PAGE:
“Jean Ann and I married in 1967. Our first house was on 10th Street near where I’d lived with my grandmother. Our three children, Bob Jr., Cindy, and Craig were born soon after.
“By 1982 we had three kids in their early teens. Jean Ann talked to me about the School Board. The School and the College Boards were going to split into two Boards. That meant there would be open seats on the Boards and Jean Ann suggested I run for the School Board.”
Holbrook did run and was elected and served two terms. He then decided not to run again as his own kids would be out of the school system.
It was 1990 and he decided to run for Council. He was the second highest vote getter in that election. Holbrook went on to serve continuously on the Council for six terms. He will not run again.
When asked about Council memories, Holbrook said, “There are so many it’s hard to know which ones to tell.”
“I think of the new parks we’ve been able to build. That’s a tremendous achievement for a city. Our parks are beautiful and well used and I hope we keep on building more.
“There were very moving personal moments that connected me to people in the City. I think of the recent dedication ceremony at Woodlawn Cemetery in honor of Santa Monicans who died in service to the Country.
“I think of the rose garden in front of City Hall. At first I didn’t support changing the rose garden because it had been built by Gold Star Mothers to honor their sons who had died in war. But I asked staff to contact the Gold Star Mothers organization and they were pleased with the idea for the fountain idea and a dedication plaque to their sons. We even had Gold Star Mothers who came to the Ken Genser Square dedication ceremony and that was good.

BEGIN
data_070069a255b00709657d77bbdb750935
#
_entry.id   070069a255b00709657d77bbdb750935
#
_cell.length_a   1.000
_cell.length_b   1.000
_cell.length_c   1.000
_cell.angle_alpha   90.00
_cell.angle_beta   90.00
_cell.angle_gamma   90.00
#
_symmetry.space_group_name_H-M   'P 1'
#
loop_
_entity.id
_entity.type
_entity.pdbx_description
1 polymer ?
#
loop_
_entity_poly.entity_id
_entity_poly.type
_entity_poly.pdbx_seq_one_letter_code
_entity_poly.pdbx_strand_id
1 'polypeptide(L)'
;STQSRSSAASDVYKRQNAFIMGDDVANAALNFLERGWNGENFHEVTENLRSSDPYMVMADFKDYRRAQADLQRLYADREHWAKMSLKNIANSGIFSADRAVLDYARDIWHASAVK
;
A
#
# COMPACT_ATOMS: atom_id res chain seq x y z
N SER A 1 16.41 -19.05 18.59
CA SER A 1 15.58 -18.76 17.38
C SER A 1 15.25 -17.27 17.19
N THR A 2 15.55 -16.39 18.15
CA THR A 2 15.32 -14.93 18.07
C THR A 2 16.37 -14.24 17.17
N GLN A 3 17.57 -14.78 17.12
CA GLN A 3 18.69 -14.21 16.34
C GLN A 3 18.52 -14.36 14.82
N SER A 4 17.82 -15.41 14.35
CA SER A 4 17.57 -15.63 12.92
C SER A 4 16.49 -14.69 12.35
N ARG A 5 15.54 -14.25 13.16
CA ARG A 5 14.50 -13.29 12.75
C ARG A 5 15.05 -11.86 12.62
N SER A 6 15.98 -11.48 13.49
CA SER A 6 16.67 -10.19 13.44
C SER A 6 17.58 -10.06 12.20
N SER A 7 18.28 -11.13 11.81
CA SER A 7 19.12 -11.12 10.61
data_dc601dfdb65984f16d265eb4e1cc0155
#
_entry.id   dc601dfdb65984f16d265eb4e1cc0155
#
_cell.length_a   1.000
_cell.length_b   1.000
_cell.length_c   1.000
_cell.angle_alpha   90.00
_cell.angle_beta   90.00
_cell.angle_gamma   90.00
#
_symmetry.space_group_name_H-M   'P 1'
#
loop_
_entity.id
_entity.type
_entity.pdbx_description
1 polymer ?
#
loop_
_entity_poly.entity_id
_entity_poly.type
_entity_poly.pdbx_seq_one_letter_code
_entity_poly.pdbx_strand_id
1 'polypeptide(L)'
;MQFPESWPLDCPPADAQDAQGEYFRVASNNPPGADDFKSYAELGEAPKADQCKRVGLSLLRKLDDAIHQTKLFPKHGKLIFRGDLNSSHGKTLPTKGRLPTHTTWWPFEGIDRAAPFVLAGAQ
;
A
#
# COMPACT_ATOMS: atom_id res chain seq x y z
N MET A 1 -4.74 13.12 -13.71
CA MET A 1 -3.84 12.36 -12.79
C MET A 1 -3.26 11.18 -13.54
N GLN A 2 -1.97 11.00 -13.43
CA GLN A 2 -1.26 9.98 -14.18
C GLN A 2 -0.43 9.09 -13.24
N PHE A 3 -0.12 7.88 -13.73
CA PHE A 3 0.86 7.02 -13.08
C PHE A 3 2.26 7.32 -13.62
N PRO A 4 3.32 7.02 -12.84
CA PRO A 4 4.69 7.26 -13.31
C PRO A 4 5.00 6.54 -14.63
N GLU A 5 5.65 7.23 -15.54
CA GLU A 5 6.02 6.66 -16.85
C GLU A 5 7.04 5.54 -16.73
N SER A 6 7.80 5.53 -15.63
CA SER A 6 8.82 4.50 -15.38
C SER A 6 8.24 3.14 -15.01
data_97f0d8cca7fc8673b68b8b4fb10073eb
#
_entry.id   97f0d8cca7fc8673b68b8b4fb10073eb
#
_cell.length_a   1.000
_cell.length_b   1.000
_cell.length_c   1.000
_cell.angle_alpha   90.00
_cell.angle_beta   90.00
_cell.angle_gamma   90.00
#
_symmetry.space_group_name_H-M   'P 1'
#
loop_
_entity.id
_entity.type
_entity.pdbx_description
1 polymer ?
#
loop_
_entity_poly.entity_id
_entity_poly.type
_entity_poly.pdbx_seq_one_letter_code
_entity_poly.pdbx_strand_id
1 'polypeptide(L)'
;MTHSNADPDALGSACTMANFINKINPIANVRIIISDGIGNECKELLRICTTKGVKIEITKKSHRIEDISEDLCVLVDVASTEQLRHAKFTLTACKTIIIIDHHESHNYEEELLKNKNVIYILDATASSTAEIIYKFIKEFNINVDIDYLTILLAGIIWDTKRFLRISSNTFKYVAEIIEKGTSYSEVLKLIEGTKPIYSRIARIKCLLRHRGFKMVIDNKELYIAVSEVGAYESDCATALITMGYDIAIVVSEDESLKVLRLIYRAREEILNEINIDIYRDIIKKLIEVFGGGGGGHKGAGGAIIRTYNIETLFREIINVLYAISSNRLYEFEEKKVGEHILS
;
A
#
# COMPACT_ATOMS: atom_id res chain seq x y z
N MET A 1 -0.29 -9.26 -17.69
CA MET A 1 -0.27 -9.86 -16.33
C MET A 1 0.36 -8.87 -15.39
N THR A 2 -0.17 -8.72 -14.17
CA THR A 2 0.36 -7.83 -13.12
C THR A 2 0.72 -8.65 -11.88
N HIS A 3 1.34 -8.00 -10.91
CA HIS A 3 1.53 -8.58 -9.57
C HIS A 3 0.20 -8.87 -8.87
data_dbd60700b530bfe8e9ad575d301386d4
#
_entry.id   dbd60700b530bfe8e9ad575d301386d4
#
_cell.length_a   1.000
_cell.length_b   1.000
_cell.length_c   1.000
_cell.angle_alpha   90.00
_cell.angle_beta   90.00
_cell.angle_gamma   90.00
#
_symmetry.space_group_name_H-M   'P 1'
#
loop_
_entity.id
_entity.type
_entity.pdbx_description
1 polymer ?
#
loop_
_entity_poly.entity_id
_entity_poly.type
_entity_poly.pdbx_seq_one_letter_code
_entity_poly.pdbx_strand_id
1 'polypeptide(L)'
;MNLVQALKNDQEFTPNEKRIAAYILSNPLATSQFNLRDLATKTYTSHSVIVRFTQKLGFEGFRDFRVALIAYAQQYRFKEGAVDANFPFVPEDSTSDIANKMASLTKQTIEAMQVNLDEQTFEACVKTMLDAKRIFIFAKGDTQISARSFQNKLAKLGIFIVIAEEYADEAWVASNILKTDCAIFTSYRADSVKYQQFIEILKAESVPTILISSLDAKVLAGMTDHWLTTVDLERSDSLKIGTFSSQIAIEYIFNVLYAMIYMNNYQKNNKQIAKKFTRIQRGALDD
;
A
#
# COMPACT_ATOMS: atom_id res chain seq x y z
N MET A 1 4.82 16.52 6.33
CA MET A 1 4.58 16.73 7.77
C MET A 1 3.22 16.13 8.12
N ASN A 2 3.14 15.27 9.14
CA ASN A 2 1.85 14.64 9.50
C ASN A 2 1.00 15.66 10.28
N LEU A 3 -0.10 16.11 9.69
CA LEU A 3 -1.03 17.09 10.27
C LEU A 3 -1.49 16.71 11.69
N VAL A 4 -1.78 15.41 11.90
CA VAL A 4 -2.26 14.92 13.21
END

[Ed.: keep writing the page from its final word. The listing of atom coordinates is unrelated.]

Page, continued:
“I was told that ‘Tongva’ means bread maker. It is a name for the earliest people here in Santa Monica. By naming the park Tongva we honored the people and our history.
“What is a problem for me with Tongva Park is that you have to tell people where the park is, how to get there, and where to park their cars, because that’s not clear.
“What I like best in Tongva Park are the ‘rivulets’, the little streams of water where my grandchildren like to play.
“I also remember the wonderful feeling when Santa Monica helped Bayou La Batre after it was devastated by hurricane Katrina. We did that on behalf of everyone in the City. You may know Bayou La Batre because it was featured in “Forrest Gump.”
“After the hurricane we called their Mayor who told us they’d lost just everything and that they didn’t even have the equipment to begin the clean-up. We sent trucks, equipment, forklifts, and cranes. City employees, like Joe Lawrence, volunteered time. It was great to be able to do so much to help and great to see how everyone in the City came together to support the effort.
“And I’m particularly proud of the Public Library. It’s a beautiful place and a great service for the people of Santa Monica.